Of course, it’s also wasteful to report effects that don’t exist. And compounding that, studies that use expensive procedures are also less likely to get directly replicated, which means that false-positive errors are harder to get found out.
So if you don’t think you can abstain, the next-best thing is to use protection. For those looking to protect their p I have two words: interim analysis. It turns out this is a big issue in the design of clinical trials. Sometimes that is for very similar expense reasons. And sometimes it is because of ethical and safety issues: often in clinical trials you need ongoing monitoring so that you can stop the trial just as soon as you can definitively say that the treatment makes things better (so you can give it to the people in the placebo condition) or worse (so you can call off the trial). So statisticians have worked out a whole bunch of ways of designing and analyzing studies so that you can run interim analyses while keeping your false-positive rate in check. (Because of their history, such designs are sometimes called sequential clinical trials, but that shouldn’t chase you off — the statistics don’t care if you’re doing anything clinical.) SAS has a whole procedure for analyzing them, PROC SEQDESIGN. And R users have lots of options. (I don’t know if these procedures have been worked into fMRI analysis packages, but if they haven’t, they really should be.)
Very little that I’m saying is new. These issues have been known for decades. And in fact, the 2 recommendations I listed above — determine sample size in advance or properly account for interim testing in your analyses — are the same ones Tal made. So I could have saved some blog space and just said “please go read Armitage et al or Todd et al. or Yarkoni & Braver.” (UPDATE via a commenter: or Strube, 2006.)But blog space is cheap, and as far as I can tell word hasn’t gotten out very far. And with (now) readily available tools and growing concerns about replicability, it is time to put uncorrected data peeking to an end.
Pretty big news. Psychological Science is seriously discussing 3 new reform initiatives. They are outlined in a letter being circulated by Eric Eich, editor of the journal, and they come from a working group that includes top people from APS and several other scientists who have been active in working for reforms.
After reading it through (which I encourage everybody to do), here are my initial takes on the 3 initiatives:
Initiative 1: Create tutorials on power, effect size, and confidence intervals. There’s plenty of stuff out there already, but if PSci creates a good new source and funnels authors to it, it could be a good thing.
Initiative 2: Disclosure statements about research process (such as how sample size was determined, unreported measures, etc.) This could end up being a good thing, but it will be complicated. Simine Vazire, one of the working group members who is quoted in the proposal, puts it well:
We are essentially asking people to “incriminate” themselves — i.e., reveal information that, in the past, editors have treated as reasons not to publish a paper. If we want authors to be honest, I think they will want some explicit acknowledgement that some degree of messiness (e.g., a null result here and there) will be tolerated and perhaps even treated as evidence that the entire set of findings is even more plausible (a la [Gregory] Francis, [Uli] Schimmack, etc.).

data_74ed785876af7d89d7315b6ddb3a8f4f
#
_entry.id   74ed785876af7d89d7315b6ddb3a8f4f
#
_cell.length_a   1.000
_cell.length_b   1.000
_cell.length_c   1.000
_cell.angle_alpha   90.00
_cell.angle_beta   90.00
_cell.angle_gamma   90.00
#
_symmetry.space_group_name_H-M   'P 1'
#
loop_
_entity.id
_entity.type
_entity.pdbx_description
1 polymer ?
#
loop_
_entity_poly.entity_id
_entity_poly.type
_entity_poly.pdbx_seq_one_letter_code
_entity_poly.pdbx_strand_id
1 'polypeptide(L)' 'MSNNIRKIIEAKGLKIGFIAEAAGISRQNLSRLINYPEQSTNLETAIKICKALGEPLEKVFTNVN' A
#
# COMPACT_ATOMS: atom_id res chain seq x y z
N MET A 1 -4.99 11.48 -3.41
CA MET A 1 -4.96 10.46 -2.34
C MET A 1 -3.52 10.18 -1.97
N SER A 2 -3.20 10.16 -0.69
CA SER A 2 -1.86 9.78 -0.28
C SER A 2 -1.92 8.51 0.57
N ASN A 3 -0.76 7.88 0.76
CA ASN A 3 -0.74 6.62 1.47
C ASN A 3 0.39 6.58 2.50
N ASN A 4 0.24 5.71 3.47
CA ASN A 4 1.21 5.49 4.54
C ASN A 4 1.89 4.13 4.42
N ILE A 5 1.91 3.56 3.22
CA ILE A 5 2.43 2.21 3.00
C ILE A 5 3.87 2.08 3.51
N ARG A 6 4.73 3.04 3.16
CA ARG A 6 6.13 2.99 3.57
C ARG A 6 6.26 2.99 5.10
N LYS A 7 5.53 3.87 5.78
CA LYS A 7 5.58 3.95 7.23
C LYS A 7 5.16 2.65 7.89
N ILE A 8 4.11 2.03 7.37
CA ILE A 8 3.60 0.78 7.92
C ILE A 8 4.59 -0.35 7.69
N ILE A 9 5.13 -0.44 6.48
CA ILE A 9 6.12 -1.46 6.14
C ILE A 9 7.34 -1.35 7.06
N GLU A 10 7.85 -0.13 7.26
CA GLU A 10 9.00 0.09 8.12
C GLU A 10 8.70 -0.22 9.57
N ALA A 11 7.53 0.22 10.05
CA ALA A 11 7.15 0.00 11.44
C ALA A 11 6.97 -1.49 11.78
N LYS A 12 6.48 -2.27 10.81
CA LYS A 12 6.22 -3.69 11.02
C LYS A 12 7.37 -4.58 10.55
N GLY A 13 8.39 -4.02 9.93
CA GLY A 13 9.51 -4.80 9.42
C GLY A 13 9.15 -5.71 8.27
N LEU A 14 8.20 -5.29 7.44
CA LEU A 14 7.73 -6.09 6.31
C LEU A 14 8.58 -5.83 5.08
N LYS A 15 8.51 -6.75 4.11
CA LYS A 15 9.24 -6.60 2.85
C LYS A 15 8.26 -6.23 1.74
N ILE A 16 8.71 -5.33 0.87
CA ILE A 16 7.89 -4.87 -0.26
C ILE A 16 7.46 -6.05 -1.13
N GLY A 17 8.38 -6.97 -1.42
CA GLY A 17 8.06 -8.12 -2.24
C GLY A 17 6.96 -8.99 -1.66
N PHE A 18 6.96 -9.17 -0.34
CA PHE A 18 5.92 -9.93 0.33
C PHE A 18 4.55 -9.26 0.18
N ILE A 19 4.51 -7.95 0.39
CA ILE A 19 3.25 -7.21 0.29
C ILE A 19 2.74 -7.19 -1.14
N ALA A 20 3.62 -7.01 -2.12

I bet there would be low consensus about what kinds and amounts of messiness are okay, because no one is accustomed to seeing that kind of information on a large scale in other people’s studies. It is also the case that things that are problematic in one subfield may be more reasonable in another. And reviewers and editors who lack the time or local expertise to really judge messiness against merit may fall back on simplistic heuristics rather than thinking things through in a principled way. (Any psychologist who has ever tried to say anything about causation, however tentative and appropriately bounded, in data that was not from a randomized experiment probably knows what that feels like.)
Another basic issue is whether people will be uniformly honest in the disclosure statements. I’d like to believe so, but without a plan for real accountability I’m not sure. If some people can get away with fudging the truth, the honest ones will be at a disadvantage.
3. A special submission track for direct replications, with 2 dedicated Associate Editors and a system of pre-registration and prior review of protocols to allow publication decisions to be decoupled from outcomes. A replication section at a journal? If you’ve read my blog before you might guess that I like that idea a lot.
The section would be dedicated to studies previously published in Psychological Science, so in that sense it is in the same spirit as the Pottery Barn Rule. The pre-registration component sounds interesting — by putting a substantial amount of review in place before data are collected, it helps avoid the problem of replications getting suppressed because people don’t like the outcomes.
I feel mixed about another aspect of the proposal, limiting replications to “qualified” scientists. There does need to be some vetting, but my hope is that they will set the bar reasonably low. “This paradigm requires special technical knowledge” can too easily be cover for “only people who share our biases are allowed to study this effect.” My preference would be for a pro-data, pro-transparency philosophy. Make it easy for for lots of scientists to run and publish replication studies, and make sure the replication reports include information about the replicating researchers’ expertise and experience with the techniques, methods, etc. Then meta-analysts can code for the replicating lab’s expertise as a moderator variable, and actually test how much expertise matters.
My big-picture take. Retraction Watch just reported yesterday on a study showing that retractions, especially retractions due to misconduct, cause promising scientists to move to other fields and funding agencies to direct dollars elsewhere. Between alleged fraud cases like Stapel, Smeesters, and Sanna, and all the attention going to false-positive psychology and questionable research practices, psychology (and especially social psychology) is almost certainly at risk of a loss of talent and money.